Still more work on Topsy..

Sleeve Lace

Sleeve Lace

Report Number Three, including a hiatus or two…

The choice of this lace pattern is teaching me to use two gimp threads and to create a honeycomb effect – training me for the more complicated lace for the edge of the dress. I had a bit of a problem with this as I have the designated pairs of 15 bobbins plus the gimp and seem to be one pair short in the ground. After taking it out three or four times, changing where I hung the bobbin pairs to see if that made things right, the problem didn’t disappear so I developed my own fudge which seems to work!

(Inset: I even asked for help on Twitter, and everyone was as flummoxed as we were!)

Embroidery For Dress

Embroidery For Dress

Despite the complications above, I completed the first stretch of fudged lace for the sleeve in two weeks! I think that is because I am now lace-oriented, so that instructions are more readable, need less working out! Obviously, I’ve misread something, or I wouldn’t have to fudge – maybe the second piece of lace will resolve the matter. This project is taking less time than I thought it would, though I can see the final stretch of lace for the dress itself taking a lot longer.

While I was working on the lace for the dress, I made and embroidered it. Topsy’s long dress is embroidered across the skirt and on the sleeves. I kept the embroidery on the dress simple. Blue is my favourite colour and it goes very well with her dark skin. The design is built up of small transfers arranged to give a pleasing flow – and the stitching not too varied. As she is a baby doll, a light touch in the design and in the stitching seems appropriate.

Sleeve Embroidery

Sleeve Embroidery

So, the larger flowers are either Blanket Stitch or Reverse Blanket Stitch, the smaller ones suggested in Lazy Daisy, as are some of the leaves. The larger leaves are in Feather Stitch. The main stem is, not surprisingly, in Stem stitch while the thinner ones are Backstitched.

Long-standing readers may recognise the flower forms from the Flowered Blouse I embroidered using transfers from one of my issues of “The Needlewoman” inherited from Grandmama….!


  1. Penny Baugh says:

    This is lovely – all of it!! I certainly don’t think anyone else will notice your ‘fudge’ — I know I wouldn’t. This color scheme is perfect for this overly warm summer!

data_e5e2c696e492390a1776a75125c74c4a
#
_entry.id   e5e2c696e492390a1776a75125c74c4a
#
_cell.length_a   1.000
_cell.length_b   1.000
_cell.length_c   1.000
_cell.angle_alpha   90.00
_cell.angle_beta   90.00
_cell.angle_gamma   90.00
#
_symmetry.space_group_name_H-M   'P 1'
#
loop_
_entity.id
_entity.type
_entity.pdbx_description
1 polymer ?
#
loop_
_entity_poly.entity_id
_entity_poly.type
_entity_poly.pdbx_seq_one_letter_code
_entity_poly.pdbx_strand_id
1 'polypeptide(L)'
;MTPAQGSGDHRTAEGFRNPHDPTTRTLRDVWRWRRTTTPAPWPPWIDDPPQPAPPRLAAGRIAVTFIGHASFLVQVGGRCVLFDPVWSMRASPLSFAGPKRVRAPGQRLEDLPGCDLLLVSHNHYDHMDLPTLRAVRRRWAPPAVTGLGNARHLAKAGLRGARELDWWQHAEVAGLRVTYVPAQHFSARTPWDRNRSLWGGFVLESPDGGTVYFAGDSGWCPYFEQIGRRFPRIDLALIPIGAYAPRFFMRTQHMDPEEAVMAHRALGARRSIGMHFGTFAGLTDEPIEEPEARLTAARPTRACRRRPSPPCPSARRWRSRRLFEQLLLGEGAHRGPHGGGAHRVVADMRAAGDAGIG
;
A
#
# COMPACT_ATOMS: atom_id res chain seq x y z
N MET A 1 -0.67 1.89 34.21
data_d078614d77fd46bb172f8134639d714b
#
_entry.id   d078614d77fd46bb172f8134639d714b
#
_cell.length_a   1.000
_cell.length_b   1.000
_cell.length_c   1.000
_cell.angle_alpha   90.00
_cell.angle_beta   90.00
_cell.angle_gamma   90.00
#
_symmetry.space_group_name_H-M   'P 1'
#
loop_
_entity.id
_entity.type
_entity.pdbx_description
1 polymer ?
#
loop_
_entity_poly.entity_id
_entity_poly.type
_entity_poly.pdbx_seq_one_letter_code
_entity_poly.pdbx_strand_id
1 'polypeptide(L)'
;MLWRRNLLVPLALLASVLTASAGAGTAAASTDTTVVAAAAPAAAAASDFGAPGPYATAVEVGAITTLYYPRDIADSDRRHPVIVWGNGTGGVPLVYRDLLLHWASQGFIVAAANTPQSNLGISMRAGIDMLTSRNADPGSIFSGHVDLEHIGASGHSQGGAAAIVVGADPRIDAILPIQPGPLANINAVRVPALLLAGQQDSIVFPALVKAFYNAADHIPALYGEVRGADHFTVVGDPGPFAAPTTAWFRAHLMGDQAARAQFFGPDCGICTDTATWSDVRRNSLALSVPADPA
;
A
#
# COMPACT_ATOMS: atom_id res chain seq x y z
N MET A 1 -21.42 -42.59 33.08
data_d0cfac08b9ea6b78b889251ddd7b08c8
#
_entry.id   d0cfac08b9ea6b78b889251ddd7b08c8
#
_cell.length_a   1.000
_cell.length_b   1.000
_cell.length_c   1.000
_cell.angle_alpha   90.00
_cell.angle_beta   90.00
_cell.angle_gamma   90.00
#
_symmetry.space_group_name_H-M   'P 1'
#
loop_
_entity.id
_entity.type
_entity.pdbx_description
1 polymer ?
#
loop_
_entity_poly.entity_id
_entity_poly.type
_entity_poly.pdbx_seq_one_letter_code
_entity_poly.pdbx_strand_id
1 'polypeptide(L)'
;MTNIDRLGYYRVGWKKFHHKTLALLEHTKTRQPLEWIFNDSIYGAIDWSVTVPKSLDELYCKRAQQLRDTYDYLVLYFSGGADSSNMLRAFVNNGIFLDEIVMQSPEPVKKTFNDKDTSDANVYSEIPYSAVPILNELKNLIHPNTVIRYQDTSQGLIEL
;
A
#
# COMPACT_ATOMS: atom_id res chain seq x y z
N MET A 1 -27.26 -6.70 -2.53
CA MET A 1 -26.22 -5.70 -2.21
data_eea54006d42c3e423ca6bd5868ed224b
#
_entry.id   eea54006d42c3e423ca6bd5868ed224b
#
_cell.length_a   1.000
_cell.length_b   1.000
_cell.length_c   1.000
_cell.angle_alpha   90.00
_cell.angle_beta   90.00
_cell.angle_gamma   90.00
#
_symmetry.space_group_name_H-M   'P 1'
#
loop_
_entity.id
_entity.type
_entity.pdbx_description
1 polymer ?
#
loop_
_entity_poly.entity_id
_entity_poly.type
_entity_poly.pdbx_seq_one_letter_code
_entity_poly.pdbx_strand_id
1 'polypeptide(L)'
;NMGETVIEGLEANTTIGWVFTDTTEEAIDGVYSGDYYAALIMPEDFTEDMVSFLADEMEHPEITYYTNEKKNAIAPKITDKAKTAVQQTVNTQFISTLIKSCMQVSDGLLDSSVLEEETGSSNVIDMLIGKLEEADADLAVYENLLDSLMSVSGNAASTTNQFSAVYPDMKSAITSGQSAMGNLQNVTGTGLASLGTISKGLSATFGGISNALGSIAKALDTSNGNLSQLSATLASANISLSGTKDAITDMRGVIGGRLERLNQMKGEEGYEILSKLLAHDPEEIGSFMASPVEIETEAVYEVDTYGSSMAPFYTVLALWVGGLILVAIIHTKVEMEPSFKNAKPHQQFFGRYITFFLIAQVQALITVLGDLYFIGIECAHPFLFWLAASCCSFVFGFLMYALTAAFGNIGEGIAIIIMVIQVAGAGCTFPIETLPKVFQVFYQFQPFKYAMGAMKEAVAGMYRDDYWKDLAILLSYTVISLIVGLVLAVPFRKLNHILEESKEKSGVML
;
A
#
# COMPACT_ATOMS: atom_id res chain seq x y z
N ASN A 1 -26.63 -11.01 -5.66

2. Lin says:

    Very pretty stitchery and the lace is beautiful. xx

  3. Sue Jones says:

    Pretty lace and the dress embroidery is very delicate and most appropriate. Lucky little Topsy!
    Never forget that printed instructions are Not Always Right – sometimes you just have to do it your own way. If you are familiar with a craft, you can spot mistakes in instructions and take appropriate action. Newcomers, and those who don’t have enough confidence in their skills, tend to think ‘it must be me!’ which can be discouraging and offputting – a pity when the real culprit is a simple typo or a lack of clarity. There are people who are too ready to ‘blame the book’ for their own careless mistakes, but many more blame themselves unnecessarily. Layout editors chop lines off instructions to fit around their photos, everyone misses a few errors, authors ‘know what they mean’ and proofreaders often don’t understand the subject they are checking (if they do know, they may also know what the author means, too, even if the inexperienced reader will be baffled). And then there are spill chequers…. It’s amazing what can end up in print. In fact, it’s probably amazing that any set of needlework instructions ends up usable.

  4. Cynthia says:

    The embroidery is simple, but very nice. I agree with Sue, I’m in a tatting group and you should see the mistakes we’ve found in old patterns. I can’t imagine learning bobbin lace, although I know a lace teacher who says she can teach very young children to make lace.

  5. Dima says:

    The pattern for the dress looks lovely.

  6. jenclair says:

    The lace is beautiful, and I love the delicate look of the embroidery

  7. Carolyn says:

    I often think I would like to learn lace making and then stop myself. But I do envy you your dedication. My daughter-in-law’s mother is a wonderful lace maker. She started as a child in Holland and I love to hear those shuttles clicking away. Your lace is lovely as is your embroidery.

  8. Cant believe you’re now making lace! There is no end to your skills! I watched the lace-makers in Bruges doing this and just stood in awe of their dexterity – and most of them looked about 100 years old! Just love the little pin-cushion too – all the heathery colours are beautiful! xCathy

  9. lovely embroidery. the lace looks beautiful.

  10. The embroidery is lovely, and I am in awe of the lacemaking – I haven’t yet summoned the courage to try it, as I am sure I would simply end up with a tangle of knots!!

  11. Lady Fi says:

    How simply lovely.

  12. Anita says:

    a pretty lace and beautiful embroidery ! patterns from old magazines are simple and beautiful.

  13. Susan says:

    The embroidery is beautiful, but that lace! I’m in awe of your talent. All I have to do is look at bobbin lace patterns set up with bobbins everywhere, and I’m lost. That is gorgeous lace!